Trustees in the process of developing innovative income stream products can test concepts and seek guidance from the Cross-Agency Process for Innovative Retirement Income Stream Products. This is a voluntary process that enables product developers to engage with ASIC, APRA, the ATO and the Department of Social Services. It can be used at any time, though our experience has been that the process can be especially valuable in the early stages of product development.

Product distribution: Who are your products being offered to?

We expect trustees are also considering their distribution strategies for retirement income products. This is another area in which the covenant complements the DDOs. In meeting their DDOs, product issuers need to document how they will distribute their products to consumers in the target market and put in place controls to ensure products are distributed in line with the target market determination.

Distribution has many aspects that can influence members’ choices, such as marketing, financial advice and the timing, content and delivery method of communications by trustees. These elements often come together to form a ‘choice architecture’, which can have a powerful effect on the decisions members make about products.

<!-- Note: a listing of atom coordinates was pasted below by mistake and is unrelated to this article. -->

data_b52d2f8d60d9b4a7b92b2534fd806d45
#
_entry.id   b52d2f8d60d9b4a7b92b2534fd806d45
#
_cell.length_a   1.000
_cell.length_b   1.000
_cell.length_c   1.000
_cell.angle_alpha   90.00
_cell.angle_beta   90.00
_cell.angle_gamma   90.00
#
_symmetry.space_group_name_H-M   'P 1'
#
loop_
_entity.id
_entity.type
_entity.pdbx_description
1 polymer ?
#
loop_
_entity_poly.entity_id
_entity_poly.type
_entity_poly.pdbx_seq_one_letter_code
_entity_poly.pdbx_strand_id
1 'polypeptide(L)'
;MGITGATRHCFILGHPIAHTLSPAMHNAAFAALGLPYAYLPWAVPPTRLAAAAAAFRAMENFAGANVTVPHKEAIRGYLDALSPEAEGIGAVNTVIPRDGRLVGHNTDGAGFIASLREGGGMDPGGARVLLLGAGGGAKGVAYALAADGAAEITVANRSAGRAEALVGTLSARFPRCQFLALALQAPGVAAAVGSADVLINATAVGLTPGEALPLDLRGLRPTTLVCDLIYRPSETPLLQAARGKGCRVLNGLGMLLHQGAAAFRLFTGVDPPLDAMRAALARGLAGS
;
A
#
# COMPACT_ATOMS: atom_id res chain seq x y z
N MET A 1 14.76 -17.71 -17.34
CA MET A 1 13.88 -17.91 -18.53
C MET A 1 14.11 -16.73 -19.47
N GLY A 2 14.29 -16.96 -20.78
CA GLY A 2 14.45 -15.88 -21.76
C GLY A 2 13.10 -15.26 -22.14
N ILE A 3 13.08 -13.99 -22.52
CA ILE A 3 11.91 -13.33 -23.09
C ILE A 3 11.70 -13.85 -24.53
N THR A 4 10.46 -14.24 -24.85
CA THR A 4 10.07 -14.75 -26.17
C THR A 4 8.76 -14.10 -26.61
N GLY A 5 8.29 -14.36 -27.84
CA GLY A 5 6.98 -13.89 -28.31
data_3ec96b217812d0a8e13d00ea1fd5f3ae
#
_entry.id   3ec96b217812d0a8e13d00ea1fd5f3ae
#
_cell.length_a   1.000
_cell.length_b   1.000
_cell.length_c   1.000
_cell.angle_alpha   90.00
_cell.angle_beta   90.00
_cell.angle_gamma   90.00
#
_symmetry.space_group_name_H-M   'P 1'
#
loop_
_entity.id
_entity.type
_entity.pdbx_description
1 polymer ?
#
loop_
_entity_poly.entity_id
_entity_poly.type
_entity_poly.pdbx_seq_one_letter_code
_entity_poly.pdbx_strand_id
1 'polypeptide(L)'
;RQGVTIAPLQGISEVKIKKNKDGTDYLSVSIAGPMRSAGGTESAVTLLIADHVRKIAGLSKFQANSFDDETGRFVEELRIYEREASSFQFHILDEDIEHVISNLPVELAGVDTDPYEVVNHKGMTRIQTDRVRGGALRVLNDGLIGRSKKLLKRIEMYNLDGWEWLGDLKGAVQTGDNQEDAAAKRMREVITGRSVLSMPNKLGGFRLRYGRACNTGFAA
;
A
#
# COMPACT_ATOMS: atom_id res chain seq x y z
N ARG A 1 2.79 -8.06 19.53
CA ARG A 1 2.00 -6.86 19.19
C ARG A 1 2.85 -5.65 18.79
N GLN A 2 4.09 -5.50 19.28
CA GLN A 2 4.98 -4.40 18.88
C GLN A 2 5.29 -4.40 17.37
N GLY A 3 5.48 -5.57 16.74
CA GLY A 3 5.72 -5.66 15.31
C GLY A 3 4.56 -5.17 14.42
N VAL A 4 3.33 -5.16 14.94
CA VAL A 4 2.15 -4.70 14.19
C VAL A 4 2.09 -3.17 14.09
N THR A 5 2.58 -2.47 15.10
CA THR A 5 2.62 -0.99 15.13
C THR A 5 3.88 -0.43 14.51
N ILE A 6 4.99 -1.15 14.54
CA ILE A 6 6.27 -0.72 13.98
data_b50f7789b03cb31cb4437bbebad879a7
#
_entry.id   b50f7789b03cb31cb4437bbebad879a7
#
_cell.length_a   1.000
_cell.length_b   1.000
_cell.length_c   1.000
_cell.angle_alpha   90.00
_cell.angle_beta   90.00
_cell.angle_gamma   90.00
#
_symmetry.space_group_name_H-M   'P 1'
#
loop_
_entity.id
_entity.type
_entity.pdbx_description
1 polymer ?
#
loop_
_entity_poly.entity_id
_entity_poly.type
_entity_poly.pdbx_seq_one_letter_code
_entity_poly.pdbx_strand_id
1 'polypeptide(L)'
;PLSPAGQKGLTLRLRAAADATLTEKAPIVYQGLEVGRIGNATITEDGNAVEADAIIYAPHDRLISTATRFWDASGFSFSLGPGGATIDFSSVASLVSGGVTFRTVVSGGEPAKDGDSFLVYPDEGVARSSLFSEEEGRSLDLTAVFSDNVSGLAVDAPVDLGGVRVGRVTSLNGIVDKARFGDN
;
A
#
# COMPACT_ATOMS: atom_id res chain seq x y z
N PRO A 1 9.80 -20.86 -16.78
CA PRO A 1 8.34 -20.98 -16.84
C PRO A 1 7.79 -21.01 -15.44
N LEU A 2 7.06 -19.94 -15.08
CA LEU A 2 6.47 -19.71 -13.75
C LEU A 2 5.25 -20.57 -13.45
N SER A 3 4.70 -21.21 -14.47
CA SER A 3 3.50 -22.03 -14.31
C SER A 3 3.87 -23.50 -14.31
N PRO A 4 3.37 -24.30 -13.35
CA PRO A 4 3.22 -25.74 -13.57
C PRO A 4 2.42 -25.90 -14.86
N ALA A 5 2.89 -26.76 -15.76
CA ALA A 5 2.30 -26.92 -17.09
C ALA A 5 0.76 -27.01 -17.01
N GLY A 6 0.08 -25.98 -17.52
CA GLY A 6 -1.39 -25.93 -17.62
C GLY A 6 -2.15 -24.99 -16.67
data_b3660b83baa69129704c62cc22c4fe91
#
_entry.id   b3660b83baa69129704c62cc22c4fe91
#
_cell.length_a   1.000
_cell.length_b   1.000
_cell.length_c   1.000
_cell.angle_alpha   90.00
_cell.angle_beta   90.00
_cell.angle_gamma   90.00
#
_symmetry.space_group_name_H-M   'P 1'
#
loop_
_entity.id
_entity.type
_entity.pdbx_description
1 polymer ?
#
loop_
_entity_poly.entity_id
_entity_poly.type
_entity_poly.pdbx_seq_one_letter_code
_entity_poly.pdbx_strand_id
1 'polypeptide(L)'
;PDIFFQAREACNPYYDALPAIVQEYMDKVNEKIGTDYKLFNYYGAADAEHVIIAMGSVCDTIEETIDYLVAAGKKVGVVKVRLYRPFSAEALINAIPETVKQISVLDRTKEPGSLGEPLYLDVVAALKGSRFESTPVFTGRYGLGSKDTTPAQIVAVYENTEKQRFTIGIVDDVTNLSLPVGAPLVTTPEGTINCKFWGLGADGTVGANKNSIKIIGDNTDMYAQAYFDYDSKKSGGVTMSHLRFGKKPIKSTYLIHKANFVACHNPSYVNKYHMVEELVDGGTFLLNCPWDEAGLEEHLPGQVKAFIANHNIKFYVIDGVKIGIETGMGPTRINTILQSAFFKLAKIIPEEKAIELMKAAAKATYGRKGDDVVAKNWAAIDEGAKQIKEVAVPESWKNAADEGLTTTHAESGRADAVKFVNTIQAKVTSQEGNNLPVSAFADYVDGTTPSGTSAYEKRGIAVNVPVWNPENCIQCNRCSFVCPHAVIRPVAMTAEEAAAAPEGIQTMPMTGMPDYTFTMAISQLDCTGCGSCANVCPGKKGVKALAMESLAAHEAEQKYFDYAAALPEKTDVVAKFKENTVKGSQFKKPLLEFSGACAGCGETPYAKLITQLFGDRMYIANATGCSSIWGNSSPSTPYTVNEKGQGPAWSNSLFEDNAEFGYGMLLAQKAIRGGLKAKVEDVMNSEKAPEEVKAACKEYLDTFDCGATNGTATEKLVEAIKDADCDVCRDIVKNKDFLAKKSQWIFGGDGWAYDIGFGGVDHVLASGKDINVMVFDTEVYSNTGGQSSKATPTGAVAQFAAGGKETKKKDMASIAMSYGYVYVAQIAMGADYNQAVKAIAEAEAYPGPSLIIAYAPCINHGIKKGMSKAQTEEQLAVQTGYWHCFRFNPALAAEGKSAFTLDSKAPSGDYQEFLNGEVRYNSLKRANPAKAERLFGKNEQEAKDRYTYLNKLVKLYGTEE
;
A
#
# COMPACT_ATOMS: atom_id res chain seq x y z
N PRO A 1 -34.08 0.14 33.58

In considering the distribution of retirement income products trustees should be asking themselves:

  • How should we monitor whether products are being distributed in line with the target market determination?
  • How should we harness insights from member outcomes in practice, as well as members’ feedback and complaints, to identify ways to improve our distribution practices?
  • What is our strategy for assisting members in situations where none of our current retirement income product offering is likely to be well-suited for a member’s needs?

Trustees are encouraged to reflect on some of the adverse outcomes for members that could arise where members end up in products that are manifestly unsuitable, and what steps they should take to minimise these risks. For example, a member may suffer significant detriment if they did not understand that a retirement income product into which they had invested their entire balance did not allow for lumpsum withdrawals.

Member guidance: Are your communications fit for purpose?

We know that many trustees find it challenging to engage members on superannuation and retirement. However, this is one of these areas where trustees taking a thoughtful and member-centric approach reaps rewards.

A recent review of consumer-facing documents issued by 20 large super funds suggests a significant scope to improve even the basic readability of trustees’ communications. Ethos CRS found that the average readability score of these documents was just 45.6 of out 100, with no fund scoring above 50.